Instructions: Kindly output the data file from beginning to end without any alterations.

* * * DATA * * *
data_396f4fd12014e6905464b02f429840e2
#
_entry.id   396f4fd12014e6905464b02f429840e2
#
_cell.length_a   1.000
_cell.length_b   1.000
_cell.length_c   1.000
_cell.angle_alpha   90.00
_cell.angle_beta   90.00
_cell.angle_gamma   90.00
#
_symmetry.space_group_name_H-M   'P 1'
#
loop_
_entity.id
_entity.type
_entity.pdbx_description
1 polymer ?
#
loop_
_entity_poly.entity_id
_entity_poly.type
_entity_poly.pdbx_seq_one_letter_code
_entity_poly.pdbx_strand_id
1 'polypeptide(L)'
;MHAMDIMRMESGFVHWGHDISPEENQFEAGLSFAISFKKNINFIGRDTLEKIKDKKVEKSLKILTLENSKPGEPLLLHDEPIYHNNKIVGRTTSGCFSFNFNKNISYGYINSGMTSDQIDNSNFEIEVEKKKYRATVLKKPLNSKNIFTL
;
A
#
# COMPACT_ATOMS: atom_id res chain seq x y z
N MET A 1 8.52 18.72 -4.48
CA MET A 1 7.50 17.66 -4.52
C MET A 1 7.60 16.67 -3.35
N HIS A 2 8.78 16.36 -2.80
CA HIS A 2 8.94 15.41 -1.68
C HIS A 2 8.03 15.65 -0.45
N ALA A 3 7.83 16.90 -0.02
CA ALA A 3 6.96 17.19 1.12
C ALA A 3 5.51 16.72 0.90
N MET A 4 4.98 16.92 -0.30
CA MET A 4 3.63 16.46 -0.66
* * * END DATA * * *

data_396f4fd12014e6905464b02f429840e2
#
_entry.id   396f4fd12014e6905464b02f429840e2
#
_cell.length_a   1.000
_cell.length_b   1.000
_cell.length_c   1.000
_cell.angle_alpha   90.00
_cell.angle_beta   90.00
_cell.angle_gamma   90.00
#
_symmetry.space_group_name_H-M   'P 1'
#
loop_
_entity.id
_entity.type
_entity.pdbx_description
1 polymer ?
#
loop_
_entity_poly.entity_id
_entity_poly.type
_entity_poly.pdbx_seq_one_letter_code
_entity_poly.pdbx_strand_id
1 'polypeptide(L)'
;MHAMDIMRMESGFVHWGHDISPEENQFEAGLSFAISFKKNINFIGRDTLEKIKDKKVEKSLKILTLENSKPGEPLLLHDEPIYHNNKIVGRTTSGCFSFNFNKNISYGYINSGMTSDQIDNSNFEIEVEKKKYRATVLKKPLNSKNIFTL
;
A
#
# COMPACT_ATOMS: atom_id res chain seq x y z
N MET A 1 8.52 18.72 -4.48
CA MET A 1 7.50 17.66 -4.52
C MET A 1 7.60 16.67 -3.35
N HIS A 2 8.78 16.36 -2.80
CA HIS A 2 8.94 15.41 -1.68
C HIS A 2 8.03 15.65 -0.45
N ALA A 3 7.83 16.90 -0.02
CA ALA A 3 6.96 17.19 1.12
C ALA A 3 5.51 16.72 0.90
N MET A 4 4.98 16.92 -0.30
CA MET A 4 3.63 16.46 -0.66